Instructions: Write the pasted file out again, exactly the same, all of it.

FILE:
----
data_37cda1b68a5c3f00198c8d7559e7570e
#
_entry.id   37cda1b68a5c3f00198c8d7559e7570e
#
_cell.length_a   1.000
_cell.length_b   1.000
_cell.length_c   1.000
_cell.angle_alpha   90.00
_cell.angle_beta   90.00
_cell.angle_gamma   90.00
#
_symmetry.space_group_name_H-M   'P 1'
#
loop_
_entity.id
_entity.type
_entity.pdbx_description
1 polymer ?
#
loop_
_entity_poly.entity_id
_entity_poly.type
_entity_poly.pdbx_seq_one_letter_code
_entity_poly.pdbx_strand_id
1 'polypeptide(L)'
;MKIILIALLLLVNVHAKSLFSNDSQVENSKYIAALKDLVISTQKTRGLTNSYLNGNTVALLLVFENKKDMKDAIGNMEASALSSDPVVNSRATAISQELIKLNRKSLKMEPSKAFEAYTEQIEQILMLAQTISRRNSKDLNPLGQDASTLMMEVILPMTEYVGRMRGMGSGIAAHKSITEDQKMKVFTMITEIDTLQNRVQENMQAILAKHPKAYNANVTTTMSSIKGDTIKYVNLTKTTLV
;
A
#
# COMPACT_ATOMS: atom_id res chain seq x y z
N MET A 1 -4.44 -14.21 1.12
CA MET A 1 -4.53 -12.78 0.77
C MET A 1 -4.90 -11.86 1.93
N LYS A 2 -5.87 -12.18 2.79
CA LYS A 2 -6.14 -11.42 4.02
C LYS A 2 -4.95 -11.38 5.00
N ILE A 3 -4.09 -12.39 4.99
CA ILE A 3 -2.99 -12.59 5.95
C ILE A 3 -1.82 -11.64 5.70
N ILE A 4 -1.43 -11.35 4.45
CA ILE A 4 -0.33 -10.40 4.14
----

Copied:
data_37cda1b68a5c3f00198c8d7559e7570e
#
_entry.id   37cda1b68a5c3f00198c8d7559e7570e
#
_cell.length_a   1.000
_cell.length_b   1.000
_cell.length_c   1.000
_cell.angle_alpha   90.00
_cell.angle_beta   90.00
_cell.angle_gamma   90.00
#
_symmetry.space_group_name_H-M   'P 1'
#
loop_
_entity.id
_entity.type
_entity.pdbx_description
1 polymer ?
#
loop_
_entity_poly.entity_id
_entity_poly.type
_entity_poly.pdbx_seq_one_letter_code
_entity_poly.pdbx_strand_id
1 'polypeptide(L)'
;MKIILIALLLLVNVHAKSLFSNDSQVENSKYIAALKDLVISTQKTRGLTNSYLNGNTVALLLVFENKKDMKDAIGNMEASALSSDPVVNSRATAISQELIKLNRKSLKMEPSKAFEAYTEQIEQILMLAQTISRRNSKDLNPLGQDASTLMMEVILPMTEYVGRMRGMGSGIAAHKSITEDQKMKVFTMITEIDTLQNRVQENMQAILAKHPKAYNANVTTTMSSIKGDTIKYVNLTKTTLV
;
A
#
# COMPACT_ATOMS: atom_id res chain seq x y z
N MET A 1 -4.44 -14.21 1.12
CA MET A 1 -4.53 -12.78 0.77
C MET A 1 -4.90 -11.86 1.93
N LYS A 2 -5.87 -12.18 2.79
CA LYS A 2 -6.14 -11.42 4.02
C LYS A 2 -4.95 -11.38 5.00
N ILE A 3 -4.09 -12.39 4.99
CA ILE A 3 -2.99 -12.59 5.95
C ILE A 3 -1.82 -11.64 5.70
N ILE A 4 -1.43 -11.35 4.45
CA ILE A 4 -0.33 -10.40 4.14